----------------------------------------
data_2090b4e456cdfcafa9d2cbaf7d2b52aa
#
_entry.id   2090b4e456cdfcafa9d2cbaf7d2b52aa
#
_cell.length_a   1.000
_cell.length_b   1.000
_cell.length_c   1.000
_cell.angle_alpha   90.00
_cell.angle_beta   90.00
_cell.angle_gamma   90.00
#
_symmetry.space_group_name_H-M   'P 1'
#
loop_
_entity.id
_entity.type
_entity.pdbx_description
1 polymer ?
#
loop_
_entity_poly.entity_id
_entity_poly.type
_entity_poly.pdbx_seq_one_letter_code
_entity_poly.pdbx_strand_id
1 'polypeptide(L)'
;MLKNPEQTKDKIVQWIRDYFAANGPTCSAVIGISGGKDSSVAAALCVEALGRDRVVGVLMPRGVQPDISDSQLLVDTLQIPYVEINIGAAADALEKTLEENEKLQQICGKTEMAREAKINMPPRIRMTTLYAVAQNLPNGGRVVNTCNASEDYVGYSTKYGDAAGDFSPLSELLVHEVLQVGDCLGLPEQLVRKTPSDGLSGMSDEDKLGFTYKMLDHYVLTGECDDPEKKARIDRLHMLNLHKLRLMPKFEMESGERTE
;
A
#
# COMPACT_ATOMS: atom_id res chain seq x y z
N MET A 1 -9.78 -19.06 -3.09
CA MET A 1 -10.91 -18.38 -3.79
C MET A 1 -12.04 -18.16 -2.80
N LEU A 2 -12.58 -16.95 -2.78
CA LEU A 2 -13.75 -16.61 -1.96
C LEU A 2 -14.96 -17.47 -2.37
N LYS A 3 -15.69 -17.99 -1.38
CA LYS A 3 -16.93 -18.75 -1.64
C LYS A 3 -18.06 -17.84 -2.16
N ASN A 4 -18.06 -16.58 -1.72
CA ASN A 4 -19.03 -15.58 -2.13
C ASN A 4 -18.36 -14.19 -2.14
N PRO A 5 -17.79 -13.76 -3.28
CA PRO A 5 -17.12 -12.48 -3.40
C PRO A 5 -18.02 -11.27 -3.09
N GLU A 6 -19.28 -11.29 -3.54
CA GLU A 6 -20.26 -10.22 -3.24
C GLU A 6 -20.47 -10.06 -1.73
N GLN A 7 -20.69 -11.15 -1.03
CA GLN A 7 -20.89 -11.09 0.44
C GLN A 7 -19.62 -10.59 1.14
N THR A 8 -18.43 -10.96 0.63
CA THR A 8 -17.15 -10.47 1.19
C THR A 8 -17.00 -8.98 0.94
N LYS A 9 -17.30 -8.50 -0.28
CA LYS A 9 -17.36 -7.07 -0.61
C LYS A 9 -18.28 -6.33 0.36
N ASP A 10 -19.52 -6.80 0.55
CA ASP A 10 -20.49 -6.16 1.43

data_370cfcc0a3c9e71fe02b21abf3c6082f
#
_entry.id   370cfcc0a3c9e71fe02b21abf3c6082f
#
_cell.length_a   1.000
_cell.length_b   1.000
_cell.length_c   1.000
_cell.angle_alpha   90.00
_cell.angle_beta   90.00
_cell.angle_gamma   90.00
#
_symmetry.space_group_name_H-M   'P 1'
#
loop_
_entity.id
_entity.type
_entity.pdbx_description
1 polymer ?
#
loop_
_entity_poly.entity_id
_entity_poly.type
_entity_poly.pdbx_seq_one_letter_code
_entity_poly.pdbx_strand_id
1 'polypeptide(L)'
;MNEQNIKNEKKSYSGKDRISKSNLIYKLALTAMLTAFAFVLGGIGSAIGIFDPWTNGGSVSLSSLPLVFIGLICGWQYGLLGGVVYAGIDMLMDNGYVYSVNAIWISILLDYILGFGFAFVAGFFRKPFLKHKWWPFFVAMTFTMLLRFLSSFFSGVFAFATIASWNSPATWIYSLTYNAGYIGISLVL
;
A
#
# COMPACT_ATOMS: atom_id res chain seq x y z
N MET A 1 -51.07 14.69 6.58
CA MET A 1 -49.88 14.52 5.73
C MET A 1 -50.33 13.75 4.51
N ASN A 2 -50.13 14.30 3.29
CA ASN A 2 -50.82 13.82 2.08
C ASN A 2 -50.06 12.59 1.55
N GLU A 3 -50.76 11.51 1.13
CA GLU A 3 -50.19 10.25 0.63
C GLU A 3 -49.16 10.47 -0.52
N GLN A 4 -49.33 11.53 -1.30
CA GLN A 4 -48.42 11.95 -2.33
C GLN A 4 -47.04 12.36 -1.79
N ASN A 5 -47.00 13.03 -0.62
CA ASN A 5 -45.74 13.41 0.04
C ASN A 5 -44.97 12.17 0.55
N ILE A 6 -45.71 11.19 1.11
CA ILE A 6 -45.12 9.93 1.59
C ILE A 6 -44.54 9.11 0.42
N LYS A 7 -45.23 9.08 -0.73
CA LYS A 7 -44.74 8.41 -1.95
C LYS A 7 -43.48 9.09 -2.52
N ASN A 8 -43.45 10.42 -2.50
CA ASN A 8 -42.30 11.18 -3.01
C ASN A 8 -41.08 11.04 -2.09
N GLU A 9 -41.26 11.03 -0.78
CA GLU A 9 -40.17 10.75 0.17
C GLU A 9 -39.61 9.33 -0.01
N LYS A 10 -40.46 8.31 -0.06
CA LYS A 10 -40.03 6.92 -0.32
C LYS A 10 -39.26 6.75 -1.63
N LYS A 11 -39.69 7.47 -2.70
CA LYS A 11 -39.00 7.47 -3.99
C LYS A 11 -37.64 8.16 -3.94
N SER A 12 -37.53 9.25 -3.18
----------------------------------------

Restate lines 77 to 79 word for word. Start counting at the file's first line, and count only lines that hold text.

1 polymer ?
#
loop_